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Max Brosi

Max Brosi Woodturner
Contact
English, German
Hours:
By appointment only
Phone:
+353 866090650
© All rights reserved

Pushing the limits of woodturning

  • • Max began working with wood at his grandfather’s bench aged four
  • • He likes the interesting distortion that comes from working with wet wood
  • • He uses techniques including sandblasting and charring wood

After the Charlie Hebdo bombings in 2015, Max Brosi made Freedom of Speech, which was exhibited at the American Association of Woodturners (AWW) symposium. This simple, cylindrical form had a rim protruding from one side. As the wet wood from which the piece was turned started to season, the rim opened like the beak of a duck. “But the beak had two rusty bolts passing through it, attempting to hold the beak closed. This represented the suppression of freedom of speech.” Brosi likes to explore the limits and capabilities of the wood lathe as an artistic tool. "I also greatly value the preservation of a traditional skill, which still relies on hand and eye in this digital age,” he says.

Read the full interview

Works

  • © Steve Rogers
  • © Steve Rogers
  • © Steve Rogers
  • © Steve Rogers
  • © Steve Rogers
Photo: © Steve Rogers
Leylandii Vessel I

Max’s vessels focus on simplicity, balance and the interaction between form, volume and texture. This hipped vessel was turned from green Leylandii Cypress, then charred to expose the smooth three-dimensional texture of the grain, where cracks have formed.

Height 300 mm
Diameter 280 mm

Max Brosi Woodturner
Photo: © Steve Rogers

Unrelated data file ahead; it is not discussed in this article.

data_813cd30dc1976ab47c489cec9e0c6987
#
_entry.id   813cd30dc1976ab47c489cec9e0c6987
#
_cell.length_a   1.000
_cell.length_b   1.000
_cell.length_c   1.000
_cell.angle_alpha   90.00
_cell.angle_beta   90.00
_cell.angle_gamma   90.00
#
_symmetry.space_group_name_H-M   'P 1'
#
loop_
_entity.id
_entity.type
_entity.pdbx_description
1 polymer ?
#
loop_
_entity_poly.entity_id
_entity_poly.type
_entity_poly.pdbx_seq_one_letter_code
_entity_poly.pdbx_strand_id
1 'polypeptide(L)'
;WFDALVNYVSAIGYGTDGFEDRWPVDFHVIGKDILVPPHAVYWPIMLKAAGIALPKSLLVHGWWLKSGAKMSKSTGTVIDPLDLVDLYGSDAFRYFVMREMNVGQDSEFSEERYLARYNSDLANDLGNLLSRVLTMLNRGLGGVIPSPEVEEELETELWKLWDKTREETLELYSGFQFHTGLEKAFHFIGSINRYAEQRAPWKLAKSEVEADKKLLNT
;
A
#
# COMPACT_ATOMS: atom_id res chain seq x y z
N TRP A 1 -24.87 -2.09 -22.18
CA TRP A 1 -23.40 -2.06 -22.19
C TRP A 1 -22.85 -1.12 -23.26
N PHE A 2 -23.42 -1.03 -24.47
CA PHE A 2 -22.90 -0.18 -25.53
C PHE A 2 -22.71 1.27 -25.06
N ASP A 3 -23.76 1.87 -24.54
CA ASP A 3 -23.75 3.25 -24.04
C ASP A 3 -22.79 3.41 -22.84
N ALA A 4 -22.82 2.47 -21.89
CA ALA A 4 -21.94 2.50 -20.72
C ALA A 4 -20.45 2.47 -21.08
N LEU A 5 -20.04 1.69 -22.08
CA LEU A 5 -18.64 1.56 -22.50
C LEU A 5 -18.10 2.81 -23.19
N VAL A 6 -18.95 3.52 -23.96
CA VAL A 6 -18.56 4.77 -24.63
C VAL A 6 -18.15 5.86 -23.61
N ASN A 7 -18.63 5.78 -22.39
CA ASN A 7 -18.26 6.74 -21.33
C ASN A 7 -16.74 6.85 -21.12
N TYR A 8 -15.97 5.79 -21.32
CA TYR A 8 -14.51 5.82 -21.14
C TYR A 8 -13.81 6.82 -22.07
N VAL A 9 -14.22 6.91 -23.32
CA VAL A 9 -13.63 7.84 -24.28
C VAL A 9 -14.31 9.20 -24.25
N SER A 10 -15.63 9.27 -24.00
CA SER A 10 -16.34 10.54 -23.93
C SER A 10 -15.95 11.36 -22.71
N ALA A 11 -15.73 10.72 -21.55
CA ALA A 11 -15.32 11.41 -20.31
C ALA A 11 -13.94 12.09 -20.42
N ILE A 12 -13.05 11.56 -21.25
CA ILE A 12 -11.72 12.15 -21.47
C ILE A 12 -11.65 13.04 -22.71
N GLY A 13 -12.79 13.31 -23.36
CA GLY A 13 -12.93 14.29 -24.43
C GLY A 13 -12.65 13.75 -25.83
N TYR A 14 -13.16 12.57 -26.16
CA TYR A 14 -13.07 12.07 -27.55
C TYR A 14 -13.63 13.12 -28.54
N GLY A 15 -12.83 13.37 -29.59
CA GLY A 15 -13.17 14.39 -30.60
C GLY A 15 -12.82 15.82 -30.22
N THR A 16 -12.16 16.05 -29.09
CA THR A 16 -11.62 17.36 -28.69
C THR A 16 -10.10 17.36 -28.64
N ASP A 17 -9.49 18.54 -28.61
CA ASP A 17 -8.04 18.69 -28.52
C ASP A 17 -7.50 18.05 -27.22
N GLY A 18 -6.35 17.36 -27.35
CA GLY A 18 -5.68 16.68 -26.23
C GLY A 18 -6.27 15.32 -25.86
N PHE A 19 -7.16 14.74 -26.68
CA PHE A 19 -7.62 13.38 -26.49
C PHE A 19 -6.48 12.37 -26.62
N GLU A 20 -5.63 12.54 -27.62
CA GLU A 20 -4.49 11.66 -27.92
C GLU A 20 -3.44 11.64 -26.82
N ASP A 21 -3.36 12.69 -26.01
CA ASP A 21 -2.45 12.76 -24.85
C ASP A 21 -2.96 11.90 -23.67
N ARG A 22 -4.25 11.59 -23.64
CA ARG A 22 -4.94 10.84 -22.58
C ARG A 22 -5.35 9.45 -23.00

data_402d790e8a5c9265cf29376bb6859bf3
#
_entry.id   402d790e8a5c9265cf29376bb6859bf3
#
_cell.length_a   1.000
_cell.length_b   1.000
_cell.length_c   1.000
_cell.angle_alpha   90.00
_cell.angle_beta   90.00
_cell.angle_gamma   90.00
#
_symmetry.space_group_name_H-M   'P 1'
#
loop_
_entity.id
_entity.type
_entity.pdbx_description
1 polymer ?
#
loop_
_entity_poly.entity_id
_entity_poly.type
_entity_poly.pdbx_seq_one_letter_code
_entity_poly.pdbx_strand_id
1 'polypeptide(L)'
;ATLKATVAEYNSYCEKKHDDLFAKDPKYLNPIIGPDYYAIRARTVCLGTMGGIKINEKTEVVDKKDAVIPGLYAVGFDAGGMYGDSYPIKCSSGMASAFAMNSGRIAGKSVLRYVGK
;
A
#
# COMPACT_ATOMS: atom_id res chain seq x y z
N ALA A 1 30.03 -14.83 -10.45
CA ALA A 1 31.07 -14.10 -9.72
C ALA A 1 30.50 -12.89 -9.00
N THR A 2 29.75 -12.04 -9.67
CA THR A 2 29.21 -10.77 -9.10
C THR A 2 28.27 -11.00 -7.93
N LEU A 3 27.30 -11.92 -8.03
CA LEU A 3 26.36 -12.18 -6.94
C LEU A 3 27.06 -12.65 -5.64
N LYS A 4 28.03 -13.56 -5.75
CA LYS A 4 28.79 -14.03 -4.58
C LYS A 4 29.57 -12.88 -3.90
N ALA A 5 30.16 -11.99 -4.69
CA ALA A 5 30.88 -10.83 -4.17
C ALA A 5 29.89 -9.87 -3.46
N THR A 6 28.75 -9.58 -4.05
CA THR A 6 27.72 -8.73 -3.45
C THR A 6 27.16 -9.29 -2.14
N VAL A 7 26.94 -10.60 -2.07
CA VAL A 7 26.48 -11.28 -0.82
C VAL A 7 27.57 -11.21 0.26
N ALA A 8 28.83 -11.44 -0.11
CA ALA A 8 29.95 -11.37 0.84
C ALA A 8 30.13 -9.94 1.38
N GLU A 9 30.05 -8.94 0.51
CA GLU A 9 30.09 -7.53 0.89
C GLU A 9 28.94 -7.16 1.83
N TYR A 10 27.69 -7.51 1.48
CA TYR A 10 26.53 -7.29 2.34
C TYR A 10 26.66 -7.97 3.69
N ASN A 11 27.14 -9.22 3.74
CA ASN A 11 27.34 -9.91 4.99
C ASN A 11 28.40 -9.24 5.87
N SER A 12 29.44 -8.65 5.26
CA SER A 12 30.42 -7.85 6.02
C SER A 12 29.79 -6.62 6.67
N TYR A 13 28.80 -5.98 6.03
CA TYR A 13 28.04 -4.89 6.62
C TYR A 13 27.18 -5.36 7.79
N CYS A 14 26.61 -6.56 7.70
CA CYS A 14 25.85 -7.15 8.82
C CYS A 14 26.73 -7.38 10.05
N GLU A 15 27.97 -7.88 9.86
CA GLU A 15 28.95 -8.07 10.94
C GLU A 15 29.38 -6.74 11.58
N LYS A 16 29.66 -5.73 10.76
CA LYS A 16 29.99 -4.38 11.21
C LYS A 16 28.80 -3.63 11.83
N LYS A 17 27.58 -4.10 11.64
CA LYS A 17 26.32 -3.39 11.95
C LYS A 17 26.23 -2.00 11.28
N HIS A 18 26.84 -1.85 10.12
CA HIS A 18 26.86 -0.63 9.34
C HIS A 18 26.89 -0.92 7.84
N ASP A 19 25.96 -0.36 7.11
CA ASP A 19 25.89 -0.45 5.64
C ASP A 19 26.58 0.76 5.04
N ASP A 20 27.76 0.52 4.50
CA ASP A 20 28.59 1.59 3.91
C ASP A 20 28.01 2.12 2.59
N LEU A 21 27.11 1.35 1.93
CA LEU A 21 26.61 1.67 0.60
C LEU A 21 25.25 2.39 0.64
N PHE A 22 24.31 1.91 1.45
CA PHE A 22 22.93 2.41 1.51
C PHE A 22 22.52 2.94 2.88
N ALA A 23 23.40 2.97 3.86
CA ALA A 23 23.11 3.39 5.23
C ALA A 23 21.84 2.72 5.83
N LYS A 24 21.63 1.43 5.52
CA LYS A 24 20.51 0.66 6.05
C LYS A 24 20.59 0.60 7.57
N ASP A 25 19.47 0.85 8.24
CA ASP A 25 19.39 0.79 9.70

Leylandii Vessel II

Max’s vessels focus on simplicity, balance and the interaction between form, volume and texture. This hipped vessel was turned from green Leylandii Cypress, then charred to expose the smooth three-dimensional texture of the grain, where cracks have formed.

Height 400 mm
Diameter 320 mm

Max Brosi Woodturner
Photo: © Steve Rogers
Intergalactic Explorer

This small oak sculpture was turned on a lathe, on several axes. Max turned green oak then charred the surface. The charring reveals the three-dimensional texture of the grain and causes it to crack.

Diameter 120 mm

Max Brosi Woodturner
Photo: © Steve Rogers
Which Planet Are We From, Dad?

This diptych of multi-axis carvings represents a father and son looking out into space. Both pieces were turned from green oak on a lathe, on several axes. The final shapes were charred with a blow torch, revealing the texture of the wood’s growth rings.

Diameter 120 mm
Diameter 300 mm

Max Brosi Woodturner
Photo: © Steve Rogers
Split Tube Form

This piece characterises a dialogue between maker and material. As green wood dries, the annual rings contract and the timber normally cracks. By incising a cut from the rim to the pith, Max has facilitated the wood’s need to split, while taking advantage of this quality to use as a sculptural element. Once the wood had fully seasoned, the piece was sandblasted to reveal its inner structure.

Height 230 mm
Diameter 120 mm

Max Brosi Woodturner

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